Are you being served? Permission to challenge restrictions on serving alcohol during the old Tier 2 rules.
The “Night-Time Economy Adviser for Greater Manchester”, Sasha Lord, and others have been granted permission to bring a claim for judicial review against the Secretary of State for Health and Social Care. This case will challenge one of the Government’s restrictions brought in during the old Tier 2 rules, in particular, the ban on serving alcohol unless served with a “table meal”.
In a recent hearing, Judge Pearce was satisfied that there is an arguable case in law that a ground for judicial review exists which merits a full investigation by the courts. This will involve Sasha Lord (co-creator of the Parklife Festival and The Warehouse Project) and others in Greater Manchester, bringing a claim against the Secretary of State for Health and Social Care seeking declarations as to the lawfulness of restrictions enforced during the old Tier 2 rules, in particular: the “Table Meal” exemption in the Health Protection (Coronavirus Restrictions) (All Tiers) (England) Regulations 2020 prohibiting businesses selling alcohol for consumption on the premises unless served as part of a table meal. The judicial review may also include allegations of discrimination on the basis that closing pubs that did not serve food discriminated sectors of society.
The legal arguments
The claimants allege that the Table Meal exemption was unlawful for a variety of reasons, including:
1. The ability to serve alcohol with a “table meal”, but not without, is irrational and/or there is no scientific evidence to support a higher risk.
2. It is indirect discrimination under the Equality Act 2010.
3. It is discrimination under the European Convention on Human Rights.
The case will be listed before a High Court judge for two days, at a date to be confirmed. We will keep you updated.
Judicial review is a type of court proceeding in which a judge reviews the lawfulness of a decision or action made by a public body. A judicial review is not really concerned with the conclusions and whether the ‘right’ decision was made, but rather that the correct procedure was followed.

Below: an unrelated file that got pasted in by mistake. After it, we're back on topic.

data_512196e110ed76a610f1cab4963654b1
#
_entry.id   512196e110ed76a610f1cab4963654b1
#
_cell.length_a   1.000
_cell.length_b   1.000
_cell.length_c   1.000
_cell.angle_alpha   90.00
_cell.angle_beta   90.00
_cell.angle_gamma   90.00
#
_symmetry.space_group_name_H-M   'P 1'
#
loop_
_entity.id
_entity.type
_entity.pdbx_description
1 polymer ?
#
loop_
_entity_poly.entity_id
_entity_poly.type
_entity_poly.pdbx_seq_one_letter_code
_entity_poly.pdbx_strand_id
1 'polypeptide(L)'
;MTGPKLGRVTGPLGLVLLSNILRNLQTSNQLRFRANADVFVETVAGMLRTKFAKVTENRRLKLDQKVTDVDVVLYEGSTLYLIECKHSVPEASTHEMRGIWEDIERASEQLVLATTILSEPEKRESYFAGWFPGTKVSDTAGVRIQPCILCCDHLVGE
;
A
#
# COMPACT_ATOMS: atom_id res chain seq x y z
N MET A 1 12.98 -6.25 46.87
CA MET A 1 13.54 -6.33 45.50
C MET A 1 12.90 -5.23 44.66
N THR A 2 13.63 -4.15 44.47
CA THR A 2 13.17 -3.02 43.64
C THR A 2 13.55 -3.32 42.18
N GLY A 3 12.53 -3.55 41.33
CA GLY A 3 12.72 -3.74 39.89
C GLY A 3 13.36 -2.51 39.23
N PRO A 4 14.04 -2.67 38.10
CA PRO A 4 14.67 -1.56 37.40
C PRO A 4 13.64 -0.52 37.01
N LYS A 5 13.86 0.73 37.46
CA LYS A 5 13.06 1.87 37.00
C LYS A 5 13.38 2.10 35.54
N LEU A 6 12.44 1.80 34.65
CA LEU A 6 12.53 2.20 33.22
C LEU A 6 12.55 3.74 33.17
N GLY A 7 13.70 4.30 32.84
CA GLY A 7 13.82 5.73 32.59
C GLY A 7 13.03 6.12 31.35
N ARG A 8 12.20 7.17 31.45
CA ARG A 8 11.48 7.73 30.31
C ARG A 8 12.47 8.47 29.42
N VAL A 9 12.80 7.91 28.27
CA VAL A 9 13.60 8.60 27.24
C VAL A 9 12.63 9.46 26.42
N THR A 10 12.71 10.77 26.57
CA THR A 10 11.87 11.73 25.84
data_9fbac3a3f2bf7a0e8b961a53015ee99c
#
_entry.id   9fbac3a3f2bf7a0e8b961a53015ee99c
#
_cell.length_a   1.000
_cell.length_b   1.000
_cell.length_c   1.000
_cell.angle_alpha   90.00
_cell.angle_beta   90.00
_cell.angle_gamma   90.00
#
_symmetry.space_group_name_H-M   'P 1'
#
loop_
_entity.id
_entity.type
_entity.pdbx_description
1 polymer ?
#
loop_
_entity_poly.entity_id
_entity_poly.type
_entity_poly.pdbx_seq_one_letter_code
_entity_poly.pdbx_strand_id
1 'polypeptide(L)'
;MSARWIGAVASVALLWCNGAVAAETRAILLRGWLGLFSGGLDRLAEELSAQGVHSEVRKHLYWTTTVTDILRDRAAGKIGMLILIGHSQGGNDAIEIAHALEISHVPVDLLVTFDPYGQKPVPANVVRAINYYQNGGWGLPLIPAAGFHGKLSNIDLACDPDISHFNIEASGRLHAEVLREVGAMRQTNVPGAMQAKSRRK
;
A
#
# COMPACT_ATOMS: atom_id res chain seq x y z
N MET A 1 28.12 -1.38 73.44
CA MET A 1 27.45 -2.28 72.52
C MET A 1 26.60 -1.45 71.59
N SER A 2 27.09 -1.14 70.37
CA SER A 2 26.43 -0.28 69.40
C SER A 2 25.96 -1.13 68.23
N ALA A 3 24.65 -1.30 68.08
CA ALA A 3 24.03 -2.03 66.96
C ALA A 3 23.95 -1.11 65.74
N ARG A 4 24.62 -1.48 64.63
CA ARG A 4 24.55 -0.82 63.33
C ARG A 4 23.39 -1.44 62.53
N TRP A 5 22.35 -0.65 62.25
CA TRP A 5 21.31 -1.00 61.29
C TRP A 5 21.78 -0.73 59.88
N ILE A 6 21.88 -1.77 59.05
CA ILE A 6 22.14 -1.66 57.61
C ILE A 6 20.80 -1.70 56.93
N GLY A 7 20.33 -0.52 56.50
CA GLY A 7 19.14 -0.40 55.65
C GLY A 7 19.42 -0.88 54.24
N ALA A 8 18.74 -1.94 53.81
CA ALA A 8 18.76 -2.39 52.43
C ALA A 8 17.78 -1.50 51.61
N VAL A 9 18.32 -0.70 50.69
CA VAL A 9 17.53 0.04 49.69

As financial pressures mount and tensions heighten in the next few months, it is highly likely that we see an increase in judicial reviews relating to the Coronavirus restrictions. There have already been several, including last week, when an asylum seeker launched judicial review proceedings against the Home Secretary, challenging the “curfew” at a hotel in London and the example above.
If you are in the hospitality sector and you were unable to serve alcohol during the old tier 2, this case will be of particular interest to you. However, any challenge also has the potential to open the floodgates to similar issues and businesses affected by the Coronavirus regulations.
Head of Regulatory, Kathryn Gilbertson, is renowned for her legal and practical experience within the hospitality and leisure sector. She is also highly experienced in advising on judicial review claims from issues relating to EA permitting through to local authorities serving legal proceedings in food safety matters. If you would like to discuss a potential judicial review, please get in touch.
This update is for general purposes and guidance only and does not constitute legal or professional advice. You should seek legal advice before relying on its content. For advice, get in touch with your usual Greenwoods GRM contact or scroll down to complete our enquiry form.